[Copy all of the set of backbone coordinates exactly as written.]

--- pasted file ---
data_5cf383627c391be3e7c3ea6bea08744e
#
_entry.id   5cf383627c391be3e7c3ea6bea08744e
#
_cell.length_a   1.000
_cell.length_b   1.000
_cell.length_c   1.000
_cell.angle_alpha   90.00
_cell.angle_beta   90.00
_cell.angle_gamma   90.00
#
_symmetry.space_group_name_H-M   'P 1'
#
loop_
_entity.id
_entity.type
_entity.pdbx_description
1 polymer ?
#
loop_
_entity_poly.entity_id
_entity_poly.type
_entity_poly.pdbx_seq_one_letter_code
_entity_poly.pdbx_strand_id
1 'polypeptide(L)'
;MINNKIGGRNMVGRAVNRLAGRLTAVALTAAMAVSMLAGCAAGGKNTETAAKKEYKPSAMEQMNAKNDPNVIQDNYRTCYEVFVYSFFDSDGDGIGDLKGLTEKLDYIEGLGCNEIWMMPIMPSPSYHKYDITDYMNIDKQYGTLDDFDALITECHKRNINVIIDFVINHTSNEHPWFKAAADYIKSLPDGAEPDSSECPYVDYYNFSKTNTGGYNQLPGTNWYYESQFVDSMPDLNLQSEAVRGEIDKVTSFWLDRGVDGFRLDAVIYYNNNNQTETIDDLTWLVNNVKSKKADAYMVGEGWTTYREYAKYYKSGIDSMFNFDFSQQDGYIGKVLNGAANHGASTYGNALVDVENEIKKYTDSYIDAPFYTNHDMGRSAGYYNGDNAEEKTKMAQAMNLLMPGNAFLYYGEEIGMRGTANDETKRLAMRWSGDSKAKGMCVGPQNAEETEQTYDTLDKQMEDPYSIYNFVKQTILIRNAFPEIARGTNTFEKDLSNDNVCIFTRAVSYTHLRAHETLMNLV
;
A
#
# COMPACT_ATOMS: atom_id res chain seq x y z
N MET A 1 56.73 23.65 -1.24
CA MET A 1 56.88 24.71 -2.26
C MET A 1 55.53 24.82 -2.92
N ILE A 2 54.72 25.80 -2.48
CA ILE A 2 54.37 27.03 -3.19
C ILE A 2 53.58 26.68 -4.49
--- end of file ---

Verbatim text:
data_5cf383627c391be3e7c3ea6bea08744e
#
_entry.id   5cf383627c391be3e7c3ea6bea08744e
#
_cell.length_a   1.000
_cell.length_b   1.000
_cell.length_c   1.000
_cell.angle_alpha   90.00
_cell.angle_beta   90.00
_cell.angle_gamma   90.00
#
_symmetry.space_group_name_H-M   'P 1'
#
loop_
_entity.id
_entity.type
_entity.pdbx_description
1 polymer ?
#
loop_
_entity_poly.entity_id
_entity_poly.type
_entity_poly.pdbx_seq_one_letter_code
_entity_poly.pdbx_strand_id
1 'polypeptide(L)'
;MINNKIGGRNMVGRAVNRLAGRLTAVALTAAMAVSMLAGCAAGGKNTETAAKKEYKPSAMEQMNAKNDPNVIQDNYRTCYEVFVYSFFDSDGDGIGDLKGLTEKLDYIEGLGCNEIWMMPIMPSPSYHKYDITDYMNIDKQYGTLDDFDALITECHKRNINVIIDFVINHTSNEHPWFKAAADYIKSLPDGAEPDSSECPYVDYYNFSKTNTGGYNQLPGTNWYYESQFVDSMPDLNLQSEAVRGEIDKVTSFWLDRGVDGFRLDAVIYYNNNNQTETIDDLTWLVNNVKSKKADAYMVGEGWTTYREYAKYYKSGIDSMFNFDFSQQDGYIGKVLNGAANHGASTYGNALVDVENEIKKYTDSYIDAPFYTNHDMGRSAGYYNGDNAEEKTKMAQAMNLLMPGNAFLYYGEEIGMRGTANDETKRLAMRWSGDSKAKGMCVGPQNAEETEQTYDTLDKQMEDPYSIYNFVKQTILIRNAFPEIARGTNTFEKDLSNDNVCIFTRAVSYTHLRAHETLMNLV
;
A
#
# COMPACT_ATOMS: atom_id res chain seq x y z
N MET A 1 56.73 23.65 -1.24
CA MET A 1 56.88 24.71 -2.26
C MET A 1 55.53 24.82 -2.92
N ILE A 2 54.72 25.80 -2.48
CA ILE A 2 54.37 27.03 -3.19
C ILE A 2 53.58 26.68 -4.49